Mass hack hits BBC, British Airways, Boots, and Aer Lingus, exposing staff data

A series of organisations, including the BBC, British Airways, Boots, and Aer Lingus, have been impacted by a large-scale cyber attack. Employees have been alerted that personal information, such as national insurance numbers and, in some cases, bank details, may have been compromised. The hackers infiltrated a widely-used software program, enabling them to access multiple companies simultaneously. No ransom demands or instances of money theft have been reported thus far.

In the UK, Zellis, a payroll services provider, is among the affected companies and has confirmed that data from eight of its client firms has been stolen. Although Zellis has not disclosed the names of these firms, organisations have been independently issuing warnings to their employees. The BBC informed its staff that the stolen data included staff ID numbers, dates of birth, home addresses, and national insurance numbers. British Airways employees have been warned that some may have had their bank details compromised.

The UK’s National Cyber Security Centre is closely monitoring the situation and has advised organisations using the compromised software to carry out security updates. The cyber attack was first revealed last week when US firm Progress Software announced that hackers had breached its MOVEit Transfer tool. This software, designed to securely transfer sensitive files, is widely used globally, with the majority of its customers based in the US.

Upon discovering the hack, Progress Software promptly alerted its customers and released a downloadable security update. A spokesperson stated that the company is collaborating with law enforcement to “combat increasingly sophisticated and persistent cybercriminals intent on maliciously exploiting vulnerabilities in widely used software products.”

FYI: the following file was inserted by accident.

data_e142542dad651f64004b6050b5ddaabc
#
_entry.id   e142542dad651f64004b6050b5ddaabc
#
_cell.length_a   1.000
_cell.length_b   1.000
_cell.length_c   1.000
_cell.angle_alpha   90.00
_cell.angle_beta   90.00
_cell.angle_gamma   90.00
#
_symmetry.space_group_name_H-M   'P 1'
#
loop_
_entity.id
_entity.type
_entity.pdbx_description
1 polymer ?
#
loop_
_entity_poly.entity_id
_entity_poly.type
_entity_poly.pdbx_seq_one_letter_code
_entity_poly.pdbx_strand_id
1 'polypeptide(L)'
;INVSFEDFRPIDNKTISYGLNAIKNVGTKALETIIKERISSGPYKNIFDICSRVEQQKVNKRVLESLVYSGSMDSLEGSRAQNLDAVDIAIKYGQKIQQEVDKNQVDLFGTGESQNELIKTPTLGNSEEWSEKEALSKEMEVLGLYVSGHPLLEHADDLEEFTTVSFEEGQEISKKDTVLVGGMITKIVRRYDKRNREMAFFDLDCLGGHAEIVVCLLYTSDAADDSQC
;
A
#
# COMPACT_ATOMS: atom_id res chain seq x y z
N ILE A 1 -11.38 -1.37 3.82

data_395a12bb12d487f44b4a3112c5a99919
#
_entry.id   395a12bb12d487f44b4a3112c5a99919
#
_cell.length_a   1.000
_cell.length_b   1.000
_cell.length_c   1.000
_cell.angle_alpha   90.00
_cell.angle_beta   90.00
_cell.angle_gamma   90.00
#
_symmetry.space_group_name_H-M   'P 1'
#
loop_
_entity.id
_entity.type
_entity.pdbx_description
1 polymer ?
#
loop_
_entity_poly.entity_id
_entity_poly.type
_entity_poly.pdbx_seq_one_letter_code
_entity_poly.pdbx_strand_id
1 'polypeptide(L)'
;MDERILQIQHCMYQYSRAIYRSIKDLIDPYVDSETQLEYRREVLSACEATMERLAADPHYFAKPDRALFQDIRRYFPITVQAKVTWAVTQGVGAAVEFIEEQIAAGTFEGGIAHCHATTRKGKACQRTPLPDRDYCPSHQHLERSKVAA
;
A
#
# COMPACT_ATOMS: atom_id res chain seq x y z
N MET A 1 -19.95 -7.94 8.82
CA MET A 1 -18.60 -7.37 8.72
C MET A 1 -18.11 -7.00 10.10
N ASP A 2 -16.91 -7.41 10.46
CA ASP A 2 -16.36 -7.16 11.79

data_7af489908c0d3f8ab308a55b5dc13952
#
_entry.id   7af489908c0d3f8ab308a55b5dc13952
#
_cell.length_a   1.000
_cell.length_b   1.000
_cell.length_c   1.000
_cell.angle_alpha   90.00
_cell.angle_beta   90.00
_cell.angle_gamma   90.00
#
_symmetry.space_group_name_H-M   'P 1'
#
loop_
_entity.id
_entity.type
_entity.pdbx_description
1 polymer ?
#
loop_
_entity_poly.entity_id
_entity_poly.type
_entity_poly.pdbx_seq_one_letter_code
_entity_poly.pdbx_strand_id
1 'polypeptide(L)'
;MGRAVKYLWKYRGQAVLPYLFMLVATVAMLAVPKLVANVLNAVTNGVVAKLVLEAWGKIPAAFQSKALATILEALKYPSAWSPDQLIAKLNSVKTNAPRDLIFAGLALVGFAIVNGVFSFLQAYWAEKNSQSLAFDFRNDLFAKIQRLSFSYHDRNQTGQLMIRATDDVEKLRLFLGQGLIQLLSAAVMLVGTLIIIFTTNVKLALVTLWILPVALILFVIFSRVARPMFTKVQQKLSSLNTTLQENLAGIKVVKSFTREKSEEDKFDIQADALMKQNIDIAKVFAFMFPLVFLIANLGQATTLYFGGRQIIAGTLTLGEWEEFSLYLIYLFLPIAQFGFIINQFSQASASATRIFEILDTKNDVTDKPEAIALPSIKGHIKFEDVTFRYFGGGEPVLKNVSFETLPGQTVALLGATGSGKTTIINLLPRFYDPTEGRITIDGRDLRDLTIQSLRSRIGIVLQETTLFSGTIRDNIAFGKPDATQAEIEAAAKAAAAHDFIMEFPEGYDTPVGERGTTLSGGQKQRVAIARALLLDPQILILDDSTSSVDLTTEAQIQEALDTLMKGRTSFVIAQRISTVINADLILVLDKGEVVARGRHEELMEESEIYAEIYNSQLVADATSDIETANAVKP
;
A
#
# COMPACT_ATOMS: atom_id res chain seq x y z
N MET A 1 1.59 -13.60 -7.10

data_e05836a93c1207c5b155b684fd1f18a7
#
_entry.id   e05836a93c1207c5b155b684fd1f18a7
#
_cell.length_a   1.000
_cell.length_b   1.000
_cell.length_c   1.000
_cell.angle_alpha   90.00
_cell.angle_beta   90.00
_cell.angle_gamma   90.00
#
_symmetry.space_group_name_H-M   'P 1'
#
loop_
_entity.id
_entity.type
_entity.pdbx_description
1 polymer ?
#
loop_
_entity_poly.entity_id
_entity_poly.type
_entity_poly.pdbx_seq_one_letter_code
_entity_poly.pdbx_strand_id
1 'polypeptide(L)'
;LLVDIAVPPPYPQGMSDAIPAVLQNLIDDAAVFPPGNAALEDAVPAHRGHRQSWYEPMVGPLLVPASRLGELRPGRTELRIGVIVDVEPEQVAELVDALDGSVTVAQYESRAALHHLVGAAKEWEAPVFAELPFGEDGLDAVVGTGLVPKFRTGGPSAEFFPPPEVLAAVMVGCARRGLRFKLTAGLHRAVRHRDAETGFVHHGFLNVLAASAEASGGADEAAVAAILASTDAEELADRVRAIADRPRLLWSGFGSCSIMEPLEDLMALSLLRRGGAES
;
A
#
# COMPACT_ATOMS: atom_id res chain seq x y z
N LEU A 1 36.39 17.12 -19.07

On Thursday, the US Cybersecurity and Infrastructure Security Agency issued a warning to firms using MOVEit, instructing them to download a security patch to prevent further breaches. However, security researcher Kevin Beaumont has noted that thousands of company databases may still be at risk, as many affected firms have yet to install the fix. “Early indications are there are a large number of prominent organisations impacted,” he said.

It is anticipated that the cyber criminals will seek to extort money from organisations rather than individuals. While no ransom demands have been made public yet, it is expected that cyber criminals will begin emailing affected organisations to demand payment, threatening to publish the stolen data online for other hackers to exploit. Victim organisations are urging staff to remain vigilant of any suspicious emails that could lead to additional cyber attacks.

Although no official attribution has been made, Microsoft believes the criminals responsible are connected to the infamous Cl0p ransomware group, which is thought to be based in Russia. In a blog post, the US tech giant stated that it was attributing the attacks to Lace Tempest, known for ransomware operations and running the Cl0p extortion website where victim data is published. The company added that the hackers responsible have employed similar techniques in the past to steal data and extort victims.

John Shier from cybersecurity firm Sophos emphasised the importance of supply chain security, stating, “While Cl0p has been linked to this active exploitation, it is probable that other threat groups are prepared to use this vulnerability as well.” The National Crime Agency informed the BBC that it was aware that a number of UK-based organisations had been “impacted by a cyber incident” due to a previously unknown security flaw related to MOVEit Transfer. The NCA is currently working with partners to support affected organisations and assess the full impact on the UK.

World News

Jamie Cartwright

Jamie is a keen traveler, writer, and (English) teacher. A few years after finishing school in the East Mids, UK, he went traveling around South America and Asia. Several teaching and writing jobs, he found himself at The Thaiger where he mostly covers international news and events.

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